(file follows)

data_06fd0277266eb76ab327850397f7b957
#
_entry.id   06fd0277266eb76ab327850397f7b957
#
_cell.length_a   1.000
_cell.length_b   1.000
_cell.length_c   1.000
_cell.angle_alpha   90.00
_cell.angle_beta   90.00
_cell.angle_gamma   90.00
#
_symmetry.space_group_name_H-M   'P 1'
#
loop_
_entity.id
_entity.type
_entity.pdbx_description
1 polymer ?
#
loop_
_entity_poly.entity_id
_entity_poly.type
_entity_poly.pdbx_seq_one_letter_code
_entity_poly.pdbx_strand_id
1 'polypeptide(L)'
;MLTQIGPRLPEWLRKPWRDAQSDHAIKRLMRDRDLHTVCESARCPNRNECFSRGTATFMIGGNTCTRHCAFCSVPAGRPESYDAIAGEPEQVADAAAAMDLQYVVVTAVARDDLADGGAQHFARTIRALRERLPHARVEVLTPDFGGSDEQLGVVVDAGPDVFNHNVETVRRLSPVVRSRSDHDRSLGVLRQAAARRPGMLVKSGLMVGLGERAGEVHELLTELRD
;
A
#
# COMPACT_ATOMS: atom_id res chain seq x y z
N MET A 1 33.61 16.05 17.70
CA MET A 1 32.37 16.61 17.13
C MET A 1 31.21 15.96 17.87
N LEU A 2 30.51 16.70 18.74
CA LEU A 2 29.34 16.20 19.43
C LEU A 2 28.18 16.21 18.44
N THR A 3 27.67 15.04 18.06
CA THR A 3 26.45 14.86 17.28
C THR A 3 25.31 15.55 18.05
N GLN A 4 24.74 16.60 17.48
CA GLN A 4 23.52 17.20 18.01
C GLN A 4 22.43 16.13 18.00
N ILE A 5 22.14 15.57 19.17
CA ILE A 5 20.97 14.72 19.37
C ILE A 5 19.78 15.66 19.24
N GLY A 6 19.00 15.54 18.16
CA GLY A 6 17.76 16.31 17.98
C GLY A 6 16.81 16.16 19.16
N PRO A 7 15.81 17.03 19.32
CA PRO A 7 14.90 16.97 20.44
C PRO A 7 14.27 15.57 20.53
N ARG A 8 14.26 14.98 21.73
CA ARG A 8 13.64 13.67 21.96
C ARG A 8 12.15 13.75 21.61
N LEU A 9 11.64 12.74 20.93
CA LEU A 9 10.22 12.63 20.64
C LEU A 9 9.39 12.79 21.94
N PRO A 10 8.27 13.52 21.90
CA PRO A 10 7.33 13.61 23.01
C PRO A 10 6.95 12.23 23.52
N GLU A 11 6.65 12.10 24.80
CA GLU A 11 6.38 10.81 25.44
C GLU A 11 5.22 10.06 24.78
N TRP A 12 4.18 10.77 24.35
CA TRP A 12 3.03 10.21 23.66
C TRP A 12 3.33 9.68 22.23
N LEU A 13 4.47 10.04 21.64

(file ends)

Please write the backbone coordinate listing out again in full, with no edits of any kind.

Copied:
data_06fd0277266eb76ab327850397f7b957
#
_entry.id   06fd0277266eb76ab327850397f7b957
#
_cell.length_a   1.000
_cell.length_b   1.000
_cell.length_c   1.000
_cell.angle_alpha   90.00
_cell.angle_beta   90.00
_cell.angle_gamma   90.00
#
_symmetry.space_group_name_H-M   'P 1'
#
loop_
_entity.id
_entity.type
_entity.pdbx_description
1 polymer ?
#
loop_
_entity_poly.entity_id
_entity_poly.type
_entity_poly.pdbx_seq_one_letter_code
_entity_poly.pdbx_strand_id
1 'polypeptide(L)'
;MLTQIGPRLPEWLRKPWRDAQSDHAIKRLMRDRDLHTVCESARCPNRNECFSRGTATFMIGGNTCTRHCAFCSVPAGRPESYDAIAGEPEQVADAAAAMDLQYVVVTAVARDDLADGGAQHFARTIRALRERLPHARVEVLTPDFGGSDEQLGVVVDAGPDVFNHNVETVRRLSPVVRSRSDHDRSLGVLRQAAARRPGMLVKSGLMVGLGERAGEVHELLTELRD
;
A
#
# COMPACT_ATOMS: atom_id res chain seq x y z
N MET A 1 33.61 16.05 17.70
CA MET A 1 32.37 16.61 17.13
C MET A 1 31.21 15.96 17.87
N LEU A 2 30.51 16.70 18.74
CA LEU A 2 29.34 16.20 19.43
C LEU A 2 28.18 16.21 18.44
N THR A 3 27.67 15.04 18.06
CA THR A 3 26.45 14.86 17.28
C THR A 3 25.31 15.55 18.05
N GLN A 4 24.74 16.60 17.48
CA GLN A 4 23.52 17.20 18.01
C GLN A 4 22.43 16.13 18.00
N ILE A 5 22.14 15.57 19.17
CA ILE A 5 20.97 14.72 19.37
C ILE A 5 19.78 15.66 19.24
N GLY A 6 19.00 15.54 18.16
CA GLY A 6 17.76 16.31 17.98
C GLY A 6 16.81 16.16 19.16
N PRO A 7 15.81 17.03 19.32
CA PRO A 7 14.90 16.97 20.44
C PRO A 7 14.27 15.57 20.53
N ARG A 8 14.26 14.98 21.73
CA ARG A 8 13.64 13.67 21.96
C ARG A 8 12.15 13.75 21.61
N LEU A 9 11.64 12.74 20.93
CA LEU A 9 10.22 12.63 20.64
C LEU A 9 9.39 12.79 21.94
N PRO A 10 8.27 13.52 21.90
CA PRO A 10 7.33 13.61 23.01
C PRO A 10 6.95 12.23 23.52
N GLU A 11 6.65 12.10 24.80
CA GLU A 11 6.38 10.81 25.44
C GLU A 11 5.22 10.06 24.78
N TRP A 12 4.18 10.77 24.35
CA TRP A 12 3.03 10.21 23.66
C TRP A 12 3.33 9.68 22.23
N LEU A 13 4.47 10.04 21.64